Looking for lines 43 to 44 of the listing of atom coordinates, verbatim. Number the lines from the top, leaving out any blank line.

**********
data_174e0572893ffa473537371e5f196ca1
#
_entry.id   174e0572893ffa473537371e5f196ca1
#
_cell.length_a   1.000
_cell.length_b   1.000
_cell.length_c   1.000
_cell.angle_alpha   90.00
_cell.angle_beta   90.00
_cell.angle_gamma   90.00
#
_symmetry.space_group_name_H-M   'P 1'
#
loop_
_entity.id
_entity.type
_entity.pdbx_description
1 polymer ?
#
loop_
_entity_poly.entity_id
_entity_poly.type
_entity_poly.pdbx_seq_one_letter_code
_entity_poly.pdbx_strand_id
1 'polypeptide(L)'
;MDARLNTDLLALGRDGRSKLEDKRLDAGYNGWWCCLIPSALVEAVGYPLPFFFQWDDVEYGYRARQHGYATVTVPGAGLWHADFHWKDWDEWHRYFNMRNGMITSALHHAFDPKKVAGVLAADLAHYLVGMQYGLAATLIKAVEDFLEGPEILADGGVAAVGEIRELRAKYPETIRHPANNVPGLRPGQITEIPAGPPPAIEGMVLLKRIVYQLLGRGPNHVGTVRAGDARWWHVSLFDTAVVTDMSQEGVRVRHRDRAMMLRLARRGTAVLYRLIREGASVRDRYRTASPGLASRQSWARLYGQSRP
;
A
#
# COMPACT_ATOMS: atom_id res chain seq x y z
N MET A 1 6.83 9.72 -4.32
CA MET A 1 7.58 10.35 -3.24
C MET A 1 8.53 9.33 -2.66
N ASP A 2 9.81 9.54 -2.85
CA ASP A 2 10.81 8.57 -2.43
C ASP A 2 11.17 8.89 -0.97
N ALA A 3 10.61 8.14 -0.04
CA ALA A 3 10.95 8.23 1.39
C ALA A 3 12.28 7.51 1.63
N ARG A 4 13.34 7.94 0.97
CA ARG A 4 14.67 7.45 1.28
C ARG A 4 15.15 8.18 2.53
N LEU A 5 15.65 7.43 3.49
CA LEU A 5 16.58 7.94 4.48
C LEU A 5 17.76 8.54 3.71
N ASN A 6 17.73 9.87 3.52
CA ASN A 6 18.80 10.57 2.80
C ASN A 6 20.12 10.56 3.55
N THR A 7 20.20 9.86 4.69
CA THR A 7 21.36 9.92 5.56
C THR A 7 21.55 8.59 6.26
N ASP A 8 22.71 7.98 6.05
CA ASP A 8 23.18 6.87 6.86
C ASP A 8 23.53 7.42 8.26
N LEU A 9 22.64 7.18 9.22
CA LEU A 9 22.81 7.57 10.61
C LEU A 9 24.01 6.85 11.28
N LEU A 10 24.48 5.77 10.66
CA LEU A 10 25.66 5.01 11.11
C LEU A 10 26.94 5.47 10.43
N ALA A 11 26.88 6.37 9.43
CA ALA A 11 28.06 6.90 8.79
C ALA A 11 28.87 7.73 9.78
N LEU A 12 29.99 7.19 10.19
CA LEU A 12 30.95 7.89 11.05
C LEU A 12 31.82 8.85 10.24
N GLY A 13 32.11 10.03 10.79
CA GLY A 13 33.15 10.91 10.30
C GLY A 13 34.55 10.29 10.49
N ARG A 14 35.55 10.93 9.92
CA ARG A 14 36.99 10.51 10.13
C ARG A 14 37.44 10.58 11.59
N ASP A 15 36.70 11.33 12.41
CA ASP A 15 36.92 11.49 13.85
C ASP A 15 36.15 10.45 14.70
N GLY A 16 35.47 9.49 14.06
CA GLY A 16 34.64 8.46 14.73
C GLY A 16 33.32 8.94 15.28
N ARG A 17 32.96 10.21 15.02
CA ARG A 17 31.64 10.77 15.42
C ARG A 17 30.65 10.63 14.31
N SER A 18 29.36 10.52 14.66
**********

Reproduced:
N LEU A 5 15.65 7.43 3.49
CA LEU A 5 16.58 7.94 4.48